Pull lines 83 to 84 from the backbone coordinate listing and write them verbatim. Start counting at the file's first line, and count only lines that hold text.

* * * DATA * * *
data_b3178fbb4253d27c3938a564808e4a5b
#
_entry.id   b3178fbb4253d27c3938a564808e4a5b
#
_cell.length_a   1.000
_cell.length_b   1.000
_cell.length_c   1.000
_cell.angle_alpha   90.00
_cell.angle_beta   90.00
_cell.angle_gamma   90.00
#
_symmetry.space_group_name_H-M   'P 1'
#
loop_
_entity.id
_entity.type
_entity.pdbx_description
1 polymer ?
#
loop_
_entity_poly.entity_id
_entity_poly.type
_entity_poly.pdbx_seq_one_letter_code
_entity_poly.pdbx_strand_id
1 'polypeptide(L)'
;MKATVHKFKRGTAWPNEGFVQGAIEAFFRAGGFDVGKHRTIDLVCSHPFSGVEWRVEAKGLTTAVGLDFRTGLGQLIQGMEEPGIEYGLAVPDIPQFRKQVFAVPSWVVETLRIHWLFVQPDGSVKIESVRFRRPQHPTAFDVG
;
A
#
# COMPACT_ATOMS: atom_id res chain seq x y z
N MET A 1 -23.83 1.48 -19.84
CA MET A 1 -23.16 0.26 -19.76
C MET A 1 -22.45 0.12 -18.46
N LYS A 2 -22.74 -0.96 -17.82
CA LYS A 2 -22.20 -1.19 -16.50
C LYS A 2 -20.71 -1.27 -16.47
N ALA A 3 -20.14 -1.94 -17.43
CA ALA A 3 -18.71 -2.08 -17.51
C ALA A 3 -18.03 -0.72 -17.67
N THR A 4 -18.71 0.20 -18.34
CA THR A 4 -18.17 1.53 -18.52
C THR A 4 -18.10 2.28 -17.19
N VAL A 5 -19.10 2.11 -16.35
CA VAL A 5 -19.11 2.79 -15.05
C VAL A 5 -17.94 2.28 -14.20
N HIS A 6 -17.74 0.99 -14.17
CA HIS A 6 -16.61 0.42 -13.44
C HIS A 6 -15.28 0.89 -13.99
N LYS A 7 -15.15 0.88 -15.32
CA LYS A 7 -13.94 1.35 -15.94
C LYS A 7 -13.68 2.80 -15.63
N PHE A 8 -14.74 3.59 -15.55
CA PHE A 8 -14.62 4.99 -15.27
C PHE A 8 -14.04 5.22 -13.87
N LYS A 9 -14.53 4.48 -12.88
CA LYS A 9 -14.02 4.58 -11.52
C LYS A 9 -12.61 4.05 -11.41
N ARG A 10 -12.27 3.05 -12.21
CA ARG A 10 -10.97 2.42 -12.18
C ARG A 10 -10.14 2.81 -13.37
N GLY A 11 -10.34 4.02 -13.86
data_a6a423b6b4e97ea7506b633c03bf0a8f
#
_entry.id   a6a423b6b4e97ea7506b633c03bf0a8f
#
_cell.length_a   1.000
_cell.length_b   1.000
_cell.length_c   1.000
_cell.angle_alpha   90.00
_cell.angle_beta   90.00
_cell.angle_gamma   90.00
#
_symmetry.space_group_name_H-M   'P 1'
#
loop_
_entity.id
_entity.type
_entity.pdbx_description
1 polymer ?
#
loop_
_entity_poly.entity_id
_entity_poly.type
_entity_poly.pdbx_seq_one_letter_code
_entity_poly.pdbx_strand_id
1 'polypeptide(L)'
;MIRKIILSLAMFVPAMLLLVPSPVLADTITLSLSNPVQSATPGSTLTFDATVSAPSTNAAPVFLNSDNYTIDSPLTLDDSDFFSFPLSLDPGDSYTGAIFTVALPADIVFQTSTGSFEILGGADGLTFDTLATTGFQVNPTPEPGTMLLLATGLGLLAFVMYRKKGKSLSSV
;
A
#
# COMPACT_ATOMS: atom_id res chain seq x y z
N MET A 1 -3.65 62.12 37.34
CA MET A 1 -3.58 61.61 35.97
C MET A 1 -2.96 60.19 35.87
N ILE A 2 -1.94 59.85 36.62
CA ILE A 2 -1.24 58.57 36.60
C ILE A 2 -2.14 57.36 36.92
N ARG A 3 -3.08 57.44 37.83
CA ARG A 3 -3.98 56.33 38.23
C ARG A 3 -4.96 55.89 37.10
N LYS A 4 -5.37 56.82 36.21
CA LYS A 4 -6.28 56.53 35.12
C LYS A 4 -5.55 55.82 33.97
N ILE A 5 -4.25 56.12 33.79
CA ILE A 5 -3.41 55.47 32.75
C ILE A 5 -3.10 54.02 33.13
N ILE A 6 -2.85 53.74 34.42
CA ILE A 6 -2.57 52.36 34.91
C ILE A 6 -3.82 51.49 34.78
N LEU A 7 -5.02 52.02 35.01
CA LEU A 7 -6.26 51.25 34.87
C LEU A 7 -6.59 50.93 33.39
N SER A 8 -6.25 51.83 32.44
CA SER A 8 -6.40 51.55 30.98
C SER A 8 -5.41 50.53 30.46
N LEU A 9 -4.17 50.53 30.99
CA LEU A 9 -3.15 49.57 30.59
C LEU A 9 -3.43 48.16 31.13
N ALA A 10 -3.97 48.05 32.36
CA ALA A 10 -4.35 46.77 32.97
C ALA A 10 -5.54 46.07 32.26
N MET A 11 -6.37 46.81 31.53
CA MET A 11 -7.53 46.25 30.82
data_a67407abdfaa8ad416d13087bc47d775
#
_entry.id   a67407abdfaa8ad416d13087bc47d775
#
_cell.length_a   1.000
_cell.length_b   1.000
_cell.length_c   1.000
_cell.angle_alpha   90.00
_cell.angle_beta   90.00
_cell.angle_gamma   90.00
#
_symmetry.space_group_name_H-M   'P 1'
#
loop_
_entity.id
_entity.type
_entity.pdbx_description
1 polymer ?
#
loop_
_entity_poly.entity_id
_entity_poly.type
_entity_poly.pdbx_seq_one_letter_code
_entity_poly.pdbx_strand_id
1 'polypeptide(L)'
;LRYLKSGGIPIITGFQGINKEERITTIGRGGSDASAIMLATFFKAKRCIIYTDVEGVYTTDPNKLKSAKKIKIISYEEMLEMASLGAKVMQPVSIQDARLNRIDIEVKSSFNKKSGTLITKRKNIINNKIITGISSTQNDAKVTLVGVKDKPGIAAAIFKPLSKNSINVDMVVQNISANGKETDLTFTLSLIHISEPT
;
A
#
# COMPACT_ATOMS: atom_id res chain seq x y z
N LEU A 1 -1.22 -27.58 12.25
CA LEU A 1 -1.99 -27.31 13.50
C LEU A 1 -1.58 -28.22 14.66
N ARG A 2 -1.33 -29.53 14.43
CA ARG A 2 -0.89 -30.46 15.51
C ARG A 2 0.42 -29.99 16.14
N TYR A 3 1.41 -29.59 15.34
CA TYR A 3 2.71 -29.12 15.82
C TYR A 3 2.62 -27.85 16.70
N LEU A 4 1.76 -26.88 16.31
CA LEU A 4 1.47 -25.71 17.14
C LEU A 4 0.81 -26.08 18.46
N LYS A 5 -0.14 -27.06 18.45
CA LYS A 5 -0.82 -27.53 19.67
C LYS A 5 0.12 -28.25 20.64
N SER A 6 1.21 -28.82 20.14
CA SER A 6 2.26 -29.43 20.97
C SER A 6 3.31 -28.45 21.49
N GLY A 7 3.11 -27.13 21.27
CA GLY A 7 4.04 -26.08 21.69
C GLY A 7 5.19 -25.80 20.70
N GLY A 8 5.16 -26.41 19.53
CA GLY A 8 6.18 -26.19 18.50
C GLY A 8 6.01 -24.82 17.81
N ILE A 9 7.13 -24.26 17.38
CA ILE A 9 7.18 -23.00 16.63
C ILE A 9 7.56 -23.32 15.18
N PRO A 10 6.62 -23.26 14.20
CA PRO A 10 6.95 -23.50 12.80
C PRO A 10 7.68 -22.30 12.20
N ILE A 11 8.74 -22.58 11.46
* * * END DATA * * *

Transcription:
_entity_poly.type
_entity_poly.pdbx_seq_one_letter_code